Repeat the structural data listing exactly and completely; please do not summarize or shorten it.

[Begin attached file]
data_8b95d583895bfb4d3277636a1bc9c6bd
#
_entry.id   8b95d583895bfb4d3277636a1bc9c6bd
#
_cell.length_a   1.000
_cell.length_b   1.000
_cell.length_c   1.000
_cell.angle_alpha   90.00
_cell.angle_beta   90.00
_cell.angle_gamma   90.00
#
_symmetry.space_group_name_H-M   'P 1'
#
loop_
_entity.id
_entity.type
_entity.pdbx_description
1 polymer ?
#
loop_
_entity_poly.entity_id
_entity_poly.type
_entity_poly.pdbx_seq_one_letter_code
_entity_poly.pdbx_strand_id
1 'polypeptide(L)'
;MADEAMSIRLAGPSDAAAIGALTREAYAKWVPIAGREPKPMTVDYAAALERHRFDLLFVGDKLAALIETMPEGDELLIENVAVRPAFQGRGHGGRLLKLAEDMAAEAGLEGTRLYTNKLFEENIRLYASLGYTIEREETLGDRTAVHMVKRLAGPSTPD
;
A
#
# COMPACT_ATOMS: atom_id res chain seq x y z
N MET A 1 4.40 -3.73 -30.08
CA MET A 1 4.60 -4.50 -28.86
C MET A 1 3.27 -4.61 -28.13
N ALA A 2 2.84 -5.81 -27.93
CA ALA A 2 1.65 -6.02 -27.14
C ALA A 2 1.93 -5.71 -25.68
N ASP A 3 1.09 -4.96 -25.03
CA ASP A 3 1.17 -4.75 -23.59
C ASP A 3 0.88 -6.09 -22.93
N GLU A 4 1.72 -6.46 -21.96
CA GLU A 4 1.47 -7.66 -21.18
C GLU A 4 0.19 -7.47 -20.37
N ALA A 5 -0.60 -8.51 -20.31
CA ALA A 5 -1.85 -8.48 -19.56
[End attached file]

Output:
data_8b95d583895bfb4d3277636a1bc9c6bd
#
_entry.id   8b95d583895bfb4d3277636a1bc9c6bd
#
_cell.length_a   1.000
_cell.length_b   1.000
_cell.length_c   1.000
_cell.angle_alpha   90.00
_cell.angle_beta   90.00
_cell.angle_gamma   90.00
#
_symmetry.space_group_name_H-M   'P 1'
#
loop_
_entity.id
_entity.type
_entity.pdbx_description
1 polymer ?
#
loop_
_entity_poly.entity_id
_entity_poly.type
_entity_poly.pdbx_seq_one_letter_code
_entity_poly.pdbx_strand_id
1 'polypeptide(L)'
;MADEAMSIRLAGPSDAAAIGALTREAYAKWVPIAGREPKPMTVDYAAALERHRFDLLFVGDKLAALIETMPEGDELLIENVAVRPAFQGRGHGGRLLKLAEDMAAEAGLEGTRLYTNKLFEENIRLYASLGYTIEREETLGDRTAVHMVKRLAGPSTPD
;
A
#
# COMPACT_ATOMS: atom_id res chain seq x y z
N MET A 1 4.40 -3.73 -30.08
CA MET A 1 4.60 -4.50 -28.86
C MET A 1 3.27 -4.61 -28.13
N ALA A 2 2.84 -5.81 -27.93
CA ALA A 2 1.65 -6.02 -27.14
C ALA A 2 1.93 -5.71 -25.68
N ASP A 3 1.09 -4.96 -25.03
CA ASP A 3 1.17 -4.75 -23.59
C ASP A 3 0.88 -6.09 -22.93
N GLU A 4 1.72 -6.46 -21.96
CA GLU A 4 1.47 -7.66 -21.18
C GLU A 4 0.19 -7.47 -20.37
N ALA A 5 -0.60 -8.51 -20.31
CA ALA A 5 -1.85 -8.48 -19.56